BEDS WE MADE
Toward the end
we slept in the same bed whenever you visited.
We made strange dance partners in the bar
where we did karaoke among people who didn’t know you.
You sang “Son of a Preacher Man”
and I knew you were singing about the woman
you were falling in love with. I was dating someone new
and you were freshly disengaged
from the man you were supposed to have married,
the house you’d owned with him out of your hands,
your new red truck all you had to show for it.
You always used to look me in the eyes
and then you’d also look at some distant thing,
that inward gaze I longed to penetrate. My thinking girl,
I loved your little house when you lived alone, the tatted doilies,
the aqua-colored pitchers, pink teapots, delicate French press
you served us coffee from. I loved your organ, your long splendid fingers,
your frilly bed I never slept in. When I left the state, I invited you down,
into my closet turned bedroom, my opium den,
where I’d taken several men, my simple futon, its soft blankets.
Your limbs were animals and I remembered this from our nights
in Venice. We lived by the beach above the boardwalk,
eight weeks scattered across two calendar years.
We pushed the hostel beds together each night, the nightclub pumped beneath us,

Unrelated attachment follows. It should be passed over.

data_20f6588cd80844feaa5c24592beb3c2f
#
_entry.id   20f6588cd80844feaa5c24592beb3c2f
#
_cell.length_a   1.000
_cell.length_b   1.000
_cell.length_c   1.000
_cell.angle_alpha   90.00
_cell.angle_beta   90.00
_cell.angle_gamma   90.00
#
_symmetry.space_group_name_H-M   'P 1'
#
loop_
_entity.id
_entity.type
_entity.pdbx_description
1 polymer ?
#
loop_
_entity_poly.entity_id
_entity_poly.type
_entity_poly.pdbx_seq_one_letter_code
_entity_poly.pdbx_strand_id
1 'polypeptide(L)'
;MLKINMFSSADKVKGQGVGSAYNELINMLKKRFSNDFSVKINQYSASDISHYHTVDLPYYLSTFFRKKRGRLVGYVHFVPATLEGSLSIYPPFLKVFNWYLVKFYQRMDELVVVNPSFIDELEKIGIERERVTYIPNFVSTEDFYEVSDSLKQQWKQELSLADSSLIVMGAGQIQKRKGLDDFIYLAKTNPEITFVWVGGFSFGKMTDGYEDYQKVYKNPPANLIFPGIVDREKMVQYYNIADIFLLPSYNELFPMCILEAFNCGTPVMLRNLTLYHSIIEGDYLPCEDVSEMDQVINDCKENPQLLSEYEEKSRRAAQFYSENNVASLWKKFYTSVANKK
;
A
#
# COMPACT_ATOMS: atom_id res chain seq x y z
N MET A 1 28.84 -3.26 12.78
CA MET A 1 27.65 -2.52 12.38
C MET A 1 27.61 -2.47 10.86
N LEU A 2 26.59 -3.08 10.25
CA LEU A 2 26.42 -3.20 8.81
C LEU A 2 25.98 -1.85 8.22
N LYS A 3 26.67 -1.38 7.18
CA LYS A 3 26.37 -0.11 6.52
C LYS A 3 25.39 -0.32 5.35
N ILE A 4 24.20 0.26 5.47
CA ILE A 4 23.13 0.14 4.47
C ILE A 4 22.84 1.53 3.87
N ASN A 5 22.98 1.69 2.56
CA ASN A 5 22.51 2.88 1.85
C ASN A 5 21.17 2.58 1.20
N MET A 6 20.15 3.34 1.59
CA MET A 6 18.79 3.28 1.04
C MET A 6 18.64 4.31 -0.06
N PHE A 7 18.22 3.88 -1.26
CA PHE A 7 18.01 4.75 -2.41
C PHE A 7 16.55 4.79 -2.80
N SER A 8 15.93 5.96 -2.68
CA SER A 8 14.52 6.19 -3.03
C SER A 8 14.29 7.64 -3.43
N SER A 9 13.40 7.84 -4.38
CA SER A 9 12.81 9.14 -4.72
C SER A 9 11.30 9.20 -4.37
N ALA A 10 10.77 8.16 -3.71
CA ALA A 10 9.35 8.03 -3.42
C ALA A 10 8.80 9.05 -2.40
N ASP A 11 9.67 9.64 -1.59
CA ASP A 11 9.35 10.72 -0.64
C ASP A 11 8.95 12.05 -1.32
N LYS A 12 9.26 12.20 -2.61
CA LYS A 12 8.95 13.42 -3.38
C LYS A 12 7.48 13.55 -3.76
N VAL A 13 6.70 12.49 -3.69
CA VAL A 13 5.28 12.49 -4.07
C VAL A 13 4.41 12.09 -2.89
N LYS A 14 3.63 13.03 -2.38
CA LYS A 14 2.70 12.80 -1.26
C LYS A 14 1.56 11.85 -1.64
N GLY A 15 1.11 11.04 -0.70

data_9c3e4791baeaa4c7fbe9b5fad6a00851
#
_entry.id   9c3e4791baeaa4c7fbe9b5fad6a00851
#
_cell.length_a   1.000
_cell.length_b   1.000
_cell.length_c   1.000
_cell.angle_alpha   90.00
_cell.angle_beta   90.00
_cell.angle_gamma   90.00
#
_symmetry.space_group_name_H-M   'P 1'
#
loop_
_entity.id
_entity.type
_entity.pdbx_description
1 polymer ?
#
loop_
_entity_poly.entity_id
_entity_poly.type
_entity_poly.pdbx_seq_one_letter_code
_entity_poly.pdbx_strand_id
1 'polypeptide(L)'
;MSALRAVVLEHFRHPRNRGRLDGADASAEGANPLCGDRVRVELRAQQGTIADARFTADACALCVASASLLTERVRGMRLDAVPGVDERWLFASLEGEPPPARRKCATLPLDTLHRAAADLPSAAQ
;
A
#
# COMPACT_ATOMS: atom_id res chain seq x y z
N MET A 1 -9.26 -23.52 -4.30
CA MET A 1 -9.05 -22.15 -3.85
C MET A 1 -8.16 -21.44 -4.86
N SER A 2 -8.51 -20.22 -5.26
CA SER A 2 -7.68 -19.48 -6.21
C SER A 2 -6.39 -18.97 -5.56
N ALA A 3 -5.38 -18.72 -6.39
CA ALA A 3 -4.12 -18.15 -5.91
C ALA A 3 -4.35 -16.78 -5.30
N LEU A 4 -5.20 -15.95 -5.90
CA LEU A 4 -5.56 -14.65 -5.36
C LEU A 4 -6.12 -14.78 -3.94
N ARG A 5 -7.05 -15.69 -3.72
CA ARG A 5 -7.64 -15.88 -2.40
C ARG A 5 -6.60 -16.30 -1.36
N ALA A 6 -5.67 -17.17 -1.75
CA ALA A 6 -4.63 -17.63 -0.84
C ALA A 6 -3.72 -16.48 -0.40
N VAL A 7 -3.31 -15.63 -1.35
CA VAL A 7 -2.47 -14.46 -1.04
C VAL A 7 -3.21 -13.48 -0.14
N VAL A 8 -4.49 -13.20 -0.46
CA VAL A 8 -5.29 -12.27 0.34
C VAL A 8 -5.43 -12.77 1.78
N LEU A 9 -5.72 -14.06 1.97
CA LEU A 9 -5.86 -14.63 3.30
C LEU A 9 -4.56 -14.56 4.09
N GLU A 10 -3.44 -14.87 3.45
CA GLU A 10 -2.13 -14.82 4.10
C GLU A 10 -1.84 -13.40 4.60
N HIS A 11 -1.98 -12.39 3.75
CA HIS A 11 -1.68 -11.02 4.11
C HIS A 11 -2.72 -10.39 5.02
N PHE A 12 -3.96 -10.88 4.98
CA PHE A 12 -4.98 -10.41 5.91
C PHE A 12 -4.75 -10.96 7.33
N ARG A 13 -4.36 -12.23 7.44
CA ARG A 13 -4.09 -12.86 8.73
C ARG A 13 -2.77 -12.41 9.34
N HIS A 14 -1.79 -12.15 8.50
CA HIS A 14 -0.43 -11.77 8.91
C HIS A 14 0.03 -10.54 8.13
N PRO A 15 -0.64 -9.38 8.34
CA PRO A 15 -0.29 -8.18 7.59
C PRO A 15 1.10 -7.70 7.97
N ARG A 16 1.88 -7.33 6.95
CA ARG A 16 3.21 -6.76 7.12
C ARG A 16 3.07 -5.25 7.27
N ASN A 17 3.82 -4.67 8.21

we sat by the lone window, stared into each other’s eyes
for whole minutes. You’re the only one who has done that with me,
talking without the bother of spoken language
as we smoked cigarettes, inhaled deeply.
The next bed we shared was in a stranger’s house,
someone’s marriage bed. We were kitten-nurses. Your limbs again were
nocturnal animals, grasping me in sleep, covering me with your love.
I broke the spell when I went out on a date, leaving you in the strange house.
This was all before my home in Los Feliz, ‘The Happy’,
and those nights you fell drunk into my arms and I held you up
so we could makeshift dance, arms locked, hands woven,
distance dilating between us.
The journey there,
the stops made. She and I sit in a parking lot,
Twentynine Palms Highway.
We pull off the road on the way to the campsite,
the hummingbirds like intricate purring motors,
sun out. We drink a beer or two and talk.
Her pocketknife slices into a lime. On the tailgate
of her red truck we talk Annie Dillard, where we’re headed,
the songs she’s learning on guitar. The chords, her voice,
thread around my heart in the desert.
Tiny frogs caught in hands. Sky shot
full of vapor trails. Shadows
on rocks, creosote in bloom, lupine
caressing our fingers until I press the trigger,
snap her picture.
Wendy C. Ortiz lives and writes in Los Angeles, California. She is the author of Excavation: A Memoir (Future Tense Books) and Hollywood Notebook (Writ Large Press), both to be released in 2014. Wendy is a columnist for McSweeney’s Internet Tendency and curates and hosts the Rhapsodomancy Reading Series. She has a website here.